Linkedin Email Limerick on Covid watch list Housing 37 Compulsory Purchase Orders issued as council takes action on derelict sites Twitter Shannon Airport braced for a devastating blow TechPost | Episode 9 | Pay with Google, WAZE – the new Google Maps? and Speak don’t Type! Previous articleUL to host 2019 Collingwood Cup FinalsNext articleWebsite uncovers Newcastle West’s hidden gems Staff Reporterhttp://www.limerickpost.ie NewsLocal NewsGarda video initiative goes on trial in LimerickBy Staff Reporter – December 5, 2018 2020 Garda Bryan Duddy displaying the new Garda video app alongside his specially equipped BMW motorbike.Photo: Brian ArthurAN INITIATIVE that involves live video footage from traffic checkpoints bring transmitted to Garda headquarters is being piloted in Limerick city in a bid to curb criminal activity.The footage, captured by mobile phone or motorbike mounted cameras by road policing Gardaí in Limerick, is beamed to Dublin through a new Garda mobile app used by members of the units.Sign up for the weekly Limerick Post newsletter Sign Up Video from Garda checkpoints or from pursuits is transmitted directly to Garda headquarters in Dublin’s Phoenix Park.While Garda management is understood to be reviewing the application of the system nationwide, the details of a full implementation is being teased out as the feed has no evidential use in court case as it is not stored or recorded.However it is seen as a significant advance in the Garda’s efforts to detect and prosecute criminal activity. While the initiative was introduced on a trial basis, its implementation across all Garda divisions will require additional funding from the Department of Justice.Garda Bryan Duddy told the Limerick Post that “embracing technology in the context of modern policing is both exciting and challenging.“It will change the future of the way we police and it will increase the visibility and effectiveness of Gardaí on the roads,” he said.Garda Duddy, who is a member of the Roads Policing Unit at Henry Street Garda Station, added that the new technology will greatly benefit traffic policing.The Limerick-based Garda is using a new state-of-the-art BMW RT1200 motorbike which is also equipped with technology that can relay scan number plates of cars.The bike is fitted with ANPR (Automatic Number Plate Recognition) technology which has the ability to scan the registration plates of up to 150 cars in three minutes.The system eliminates the need for officers to call in driver or car details to a station.Aside from the bike’s capabilities in relaying live feed information as well as the ANPR features, the bike can go from 0 to 60kmph in three seconds and and has a top speed of 240kmph.The bike and its technology can be seen this Friday from 2pm to 7pm at the Crescent Shopping Centre. TAGSCrimeLimerick City and CountyNews Facebook Advertisement WhatsApp RELATED ARTICLESMORE FROM AUTHOR Local backlash over Aer Lingus threat Print Is Aer Lingus taking flight from Shannon?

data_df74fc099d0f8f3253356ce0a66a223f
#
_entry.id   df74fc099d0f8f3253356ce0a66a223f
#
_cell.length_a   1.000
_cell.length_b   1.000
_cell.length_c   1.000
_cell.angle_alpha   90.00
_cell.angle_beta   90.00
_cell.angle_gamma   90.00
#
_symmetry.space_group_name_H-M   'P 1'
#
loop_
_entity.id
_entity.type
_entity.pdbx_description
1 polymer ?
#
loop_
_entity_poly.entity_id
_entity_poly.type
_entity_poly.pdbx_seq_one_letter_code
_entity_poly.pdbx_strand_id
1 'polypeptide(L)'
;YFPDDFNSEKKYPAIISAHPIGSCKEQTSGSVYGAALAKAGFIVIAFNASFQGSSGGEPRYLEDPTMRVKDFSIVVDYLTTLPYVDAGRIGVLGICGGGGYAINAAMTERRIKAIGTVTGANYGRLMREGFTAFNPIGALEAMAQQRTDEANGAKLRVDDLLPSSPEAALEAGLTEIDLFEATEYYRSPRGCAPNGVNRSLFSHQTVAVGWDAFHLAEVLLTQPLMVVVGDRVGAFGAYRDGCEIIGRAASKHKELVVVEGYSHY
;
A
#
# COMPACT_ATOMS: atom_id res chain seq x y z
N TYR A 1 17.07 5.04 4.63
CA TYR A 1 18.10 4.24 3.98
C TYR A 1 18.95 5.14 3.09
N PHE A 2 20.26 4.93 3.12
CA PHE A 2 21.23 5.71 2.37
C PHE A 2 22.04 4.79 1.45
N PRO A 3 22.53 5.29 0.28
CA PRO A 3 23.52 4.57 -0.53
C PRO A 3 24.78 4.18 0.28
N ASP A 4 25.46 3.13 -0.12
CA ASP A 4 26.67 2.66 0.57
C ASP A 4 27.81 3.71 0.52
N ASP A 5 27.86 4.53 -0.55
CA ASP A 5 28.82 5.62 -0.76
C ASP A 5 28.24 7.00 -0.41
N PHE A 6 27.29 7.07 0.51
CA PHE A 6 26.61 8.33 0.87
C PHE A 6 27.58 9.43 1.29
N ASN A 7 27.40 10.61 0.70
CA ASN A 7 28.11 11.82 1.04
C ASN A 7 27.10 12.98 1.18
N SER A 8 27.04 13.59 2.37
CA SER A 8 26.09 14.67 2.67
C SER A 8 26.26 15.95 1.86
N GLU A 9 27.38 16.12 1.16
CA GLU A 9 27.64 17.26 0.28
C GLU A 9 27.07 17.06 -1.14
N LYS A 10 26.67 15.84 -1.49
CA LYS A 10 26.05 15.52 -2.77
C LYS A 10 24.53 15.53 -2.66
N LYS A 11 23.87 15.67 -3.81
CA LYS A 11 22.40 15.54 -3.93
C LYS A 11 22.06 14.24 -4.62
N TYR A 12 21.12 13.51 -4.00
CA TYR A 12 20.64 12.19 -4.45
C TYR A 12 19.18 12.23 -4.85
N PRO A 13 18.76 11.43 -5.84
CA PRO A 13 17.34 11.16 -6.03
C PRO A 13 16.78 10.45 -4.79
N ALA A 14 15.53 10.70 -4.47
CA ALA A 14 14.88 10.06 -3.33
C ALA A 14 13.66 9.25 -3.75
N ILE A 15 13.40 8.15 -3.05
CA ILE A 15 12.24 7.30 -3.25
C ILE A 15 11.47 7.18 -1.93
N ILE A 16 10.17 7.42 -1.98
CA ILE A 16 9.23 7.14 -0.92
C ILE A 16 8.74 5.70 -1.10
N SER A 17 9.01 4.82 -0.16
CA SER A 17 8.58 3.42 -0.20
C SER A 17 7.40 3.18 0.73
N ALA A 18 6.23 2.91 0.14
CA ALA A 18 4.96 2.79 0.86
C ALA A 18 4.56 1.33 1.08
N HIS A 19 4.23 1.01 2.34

University of Georgia researchers have completed the first comprehensive molecular map of the peanut plant. Like a roadmap, it will give scientists the directions they need to develop better varieties for farmers and better products for consumers.Unlike a roadmap, the molecular map identifies plant genes and where they’re located.”We have developed landmarks and determined how the landmarks are arranged with respect to one another (within the peanut plant),” said Andrew Paterson, a plant geneticist with the UGA College of Agricultural and Environmental Sciences. “The landmarks enable us to determine what important genes, instead of cities, are nearby.”Mapping the genes of plants has revolutionized crop breeding over the past decade, Paterson said.”Most major crops already have genetic maps, but the peanut was especially difficult,” said Paterson, who began looking into the peanut genome five years ago.The Peanut HighwayThis map is the beginning of a framework for a physical map and sequence for the peanut genome.”The molecular map is like putting mileposts along the highways. The physical map is like driving along the highways from milepost to milepost,” Paterson said. “The sequence is having total and immediate recall of everything that lies along every highway.”That kind of information can help plant breeders develop better plants.”One of the important uses of the map is to transfer desirable genes from wild relatives and exclude undesirable genes. This is badly needed in peanut,” Paterson said.John Beasley, a UGA Extension peanut agronomist, agrees. By understanding genes, scientists can efficiently develop plants with good traits, such as better quality and yields, he said.Those Wild RelativesPeanuts are native to South America. Many peanut species still grow wild there.”Some of the wild species have resistance or immunity to some of our pest problems,” Beasley said.Technology could take those wild, useful traits and put them into a peanut Georgia farmers can grow.”Farmers would benefit because any improvement in yield and quality will provide an economic benefit to the grower,” Beasley said. “And a more drought-tolerant cultivar would require less water.”Consumers will benefit, too, from a higher quality product.Better oil quality and chemistry will add to peanuts’ reputation as a healthy food, Beasley said.Some ResistanceThe peanut industry also needs a peanut that has resistance to aflatoxin. Aflatoxin occurs when a certain mold attacks the peanut plant. It can be dangerous if consumed.”The entire industry, of which Georgia accounts for about 40 percent,” Beasley said, “would reap benefits from knowing there were cultivars with a much lower risk of aflatoxin development.”Beasley sees only one negative: the public’s perception that genetic manipulation is wrong.”What many do not understand is that with genome mapping and identification, scientists can develop cultivars that would require less pesticide. This would benefit the environment,” he said.Genetic technology has become “central” in the development of many crops, Paterson said. And it will continue to grow in importance as the cost of the technology becomes cheaper.Paterson’s lab in Athens, Ga., has also developed the world’s leading genetic maps for cotton, sorghum, sugarcane and buffel grass. He plans to map Bermuda grass and cactus next.